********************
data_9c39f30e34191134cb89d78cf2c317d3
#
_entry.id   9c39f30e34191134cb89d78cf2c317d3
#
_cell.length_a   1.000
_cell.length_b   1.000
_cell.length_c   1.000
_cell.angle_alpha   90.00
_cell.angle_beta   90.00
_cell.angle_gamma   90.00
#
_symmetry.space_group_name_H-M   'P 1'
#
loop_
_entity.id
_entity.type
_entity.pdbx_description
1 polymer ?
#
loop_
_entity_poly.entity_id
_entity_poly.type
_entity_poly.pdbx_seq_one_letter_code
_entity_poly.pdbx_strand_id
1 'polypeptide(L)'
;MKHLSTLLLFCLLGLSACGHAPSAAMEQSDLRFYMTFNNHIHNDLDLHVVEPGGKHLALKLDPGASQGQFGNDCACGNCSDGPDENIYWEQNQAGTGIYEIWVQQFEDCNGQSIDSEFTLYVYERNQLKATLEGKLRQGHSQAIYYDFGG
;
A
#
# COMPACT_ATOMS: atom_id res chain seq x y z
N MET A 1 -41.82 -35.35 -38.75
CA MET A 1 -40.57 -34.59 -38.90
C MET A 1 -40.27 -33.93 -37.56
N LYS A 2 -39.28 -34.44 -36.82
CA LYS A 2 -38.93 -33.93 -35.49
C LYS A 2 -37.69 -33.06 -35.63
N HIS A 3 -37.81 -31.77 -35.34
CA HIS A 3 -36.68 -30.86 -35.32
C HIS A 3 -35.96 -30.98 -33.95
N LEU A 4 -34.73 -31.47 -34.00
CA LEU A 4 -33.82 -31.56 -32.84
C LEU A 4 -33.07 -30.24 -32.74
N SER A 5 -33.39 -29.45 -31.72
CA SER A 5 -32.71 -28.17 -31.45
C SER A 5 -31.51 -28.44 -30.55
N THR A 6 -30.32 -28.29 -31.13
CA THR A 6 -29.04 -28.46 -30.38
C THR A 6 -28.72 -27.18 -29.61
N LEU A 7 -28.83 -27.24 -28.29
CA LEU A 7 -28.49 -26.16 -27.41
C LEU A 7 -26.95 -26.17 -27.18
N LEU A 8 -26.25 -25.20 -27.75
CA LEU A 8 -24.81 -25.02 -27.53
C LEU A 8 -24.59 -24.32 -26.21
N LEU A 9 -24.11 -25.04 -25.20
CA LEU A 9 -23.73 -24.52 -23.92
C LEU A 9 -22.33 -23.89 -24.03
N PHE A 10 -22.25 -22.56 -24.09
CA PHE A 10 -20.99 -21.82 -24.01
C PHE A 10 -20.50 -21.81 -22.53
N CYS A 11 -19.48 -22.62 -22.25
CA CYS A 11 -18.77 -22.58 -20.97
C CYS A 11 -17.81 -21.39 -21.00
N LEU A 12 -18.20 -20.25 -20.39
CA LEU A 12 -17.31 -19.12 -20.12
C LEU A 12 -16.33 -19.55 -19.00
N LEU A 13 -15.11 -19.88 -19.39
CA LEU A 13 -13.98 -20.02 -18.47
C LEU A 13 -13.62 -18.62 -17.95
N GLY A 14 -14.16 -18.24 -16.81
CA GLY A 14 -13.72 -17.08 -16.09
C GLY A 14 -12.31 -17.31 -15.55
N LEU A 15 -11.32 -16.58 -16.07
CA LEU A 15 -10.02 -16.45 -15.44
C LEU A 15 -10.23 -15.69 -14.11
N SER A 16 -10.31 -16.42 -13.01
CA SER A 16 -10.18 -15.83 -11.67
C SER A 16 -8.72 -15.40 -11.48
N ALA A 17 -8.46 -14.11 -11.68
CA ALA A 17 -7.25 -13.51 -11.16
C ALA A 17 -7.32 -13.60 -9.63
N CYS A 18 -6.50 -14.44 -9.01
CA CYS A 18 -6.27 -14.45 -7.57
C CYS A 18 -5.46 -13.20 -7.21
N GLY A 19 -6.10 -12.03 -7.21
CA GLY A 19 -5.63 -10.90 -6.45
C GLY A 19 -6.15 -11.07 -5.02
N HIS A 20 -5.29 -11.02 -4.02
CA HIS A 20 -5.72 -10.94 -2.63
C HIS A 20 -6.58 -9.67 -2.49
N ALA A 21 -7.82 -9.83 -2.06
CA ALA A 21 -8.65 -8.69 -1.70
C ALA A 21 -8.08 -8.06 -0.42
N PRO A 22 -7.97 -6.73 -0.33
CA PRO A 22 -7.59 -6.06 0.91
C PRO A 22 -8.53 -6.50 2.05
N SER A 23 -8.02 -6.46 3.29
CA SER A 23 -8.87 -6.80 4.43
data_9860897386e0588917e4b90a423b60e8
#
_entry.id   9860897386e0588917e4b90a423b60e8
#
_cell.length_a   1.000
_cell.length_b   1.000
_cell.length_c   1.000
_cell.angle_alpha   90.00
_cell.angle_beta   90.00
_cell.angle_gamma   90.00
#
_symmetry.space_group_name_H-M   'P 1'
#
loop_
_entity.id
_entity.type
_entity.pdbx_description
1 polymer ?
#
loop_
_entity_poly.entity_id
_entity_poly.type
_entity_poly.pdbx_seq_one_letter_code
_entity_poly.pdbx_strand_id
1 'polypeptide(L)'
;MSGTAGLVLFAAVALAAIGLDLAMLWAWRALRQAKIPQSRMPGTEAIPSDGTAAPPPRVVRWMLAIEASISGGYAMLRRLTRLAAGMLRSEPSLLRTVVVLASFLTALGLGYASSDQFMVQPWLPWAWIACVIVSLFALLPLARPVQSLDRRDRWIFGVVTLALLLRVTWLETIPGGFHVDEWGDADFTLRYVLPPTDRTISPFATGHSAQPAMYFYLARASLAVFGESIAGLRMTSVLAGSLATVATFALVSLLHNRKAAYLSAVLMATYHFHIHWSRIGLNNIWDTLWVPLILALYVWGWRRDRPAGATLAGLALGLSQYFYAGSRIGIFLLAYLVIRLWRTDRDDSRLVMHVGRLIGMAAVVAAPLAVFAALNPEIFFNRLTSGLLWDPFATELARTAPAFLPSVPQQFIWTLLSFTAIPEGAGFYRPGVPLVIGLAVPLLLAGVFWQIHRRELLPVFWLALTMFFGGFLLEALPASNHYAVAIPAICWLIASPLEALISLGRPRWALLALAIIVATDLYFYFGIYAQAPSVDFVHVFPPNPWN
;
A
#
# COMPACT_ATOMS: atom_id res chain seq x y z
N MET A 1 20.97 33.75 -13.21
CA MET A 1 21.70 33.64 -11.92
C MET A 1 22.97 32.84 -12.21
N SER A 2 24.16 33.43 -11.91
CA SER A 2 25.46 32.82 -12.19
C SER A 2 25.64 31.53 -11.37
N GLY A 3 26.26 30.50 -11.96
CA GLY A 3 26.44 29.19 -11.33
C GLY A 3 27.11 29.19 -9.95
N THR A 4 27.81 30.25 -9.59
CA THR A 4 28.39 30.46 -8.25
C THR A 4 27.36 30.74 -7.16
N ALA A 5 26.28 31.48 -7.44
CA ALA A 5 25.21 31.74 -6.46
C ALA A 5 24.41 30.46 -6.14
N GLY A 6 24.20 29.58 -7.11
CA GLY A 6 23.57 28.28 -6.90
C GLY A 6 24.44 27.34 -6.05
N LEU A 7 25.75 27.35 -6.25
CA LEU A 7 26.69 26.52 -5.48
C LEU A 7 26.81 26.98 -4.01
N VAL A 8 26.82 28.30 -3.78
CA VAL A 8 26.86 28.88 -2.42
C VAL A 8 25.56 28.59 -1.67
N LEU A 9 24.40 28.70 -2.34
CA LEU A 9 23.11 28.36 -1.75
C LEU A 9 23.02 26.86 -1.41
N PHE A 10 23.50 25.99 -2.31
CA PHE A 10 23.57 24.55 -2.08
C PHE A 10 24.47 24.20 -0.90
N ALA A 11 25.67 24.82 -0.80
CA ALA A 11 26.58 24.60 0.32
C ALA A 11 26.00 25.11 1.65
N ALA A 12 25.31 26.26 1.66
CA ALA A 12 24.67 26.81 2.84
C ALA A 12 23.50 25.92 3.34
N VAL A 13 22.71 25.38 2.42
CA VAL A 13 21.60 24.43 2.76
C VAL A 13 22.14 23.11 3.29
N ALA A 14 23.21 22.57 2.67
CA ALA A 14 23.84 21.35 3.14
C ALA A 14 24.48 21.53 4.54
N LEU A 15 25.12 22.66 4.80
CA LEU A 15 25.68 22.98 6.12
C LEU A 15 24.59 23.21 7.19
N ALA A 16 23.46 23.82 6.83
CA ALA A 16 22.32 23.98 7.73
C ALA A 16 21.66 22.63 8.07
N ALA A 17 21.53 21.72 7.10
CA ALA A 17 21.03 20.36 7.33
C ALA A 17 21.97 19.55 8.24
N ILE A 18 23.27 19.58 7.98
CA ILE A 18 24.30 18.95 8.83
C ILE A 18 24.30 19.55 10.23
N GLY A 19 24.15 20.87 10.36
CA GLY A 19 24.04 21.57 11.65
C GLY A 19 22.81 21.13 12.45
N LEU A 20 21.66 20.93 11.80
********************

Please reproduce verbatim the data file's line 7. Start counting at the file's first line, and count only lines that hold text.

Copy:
_cell.length_c   1.000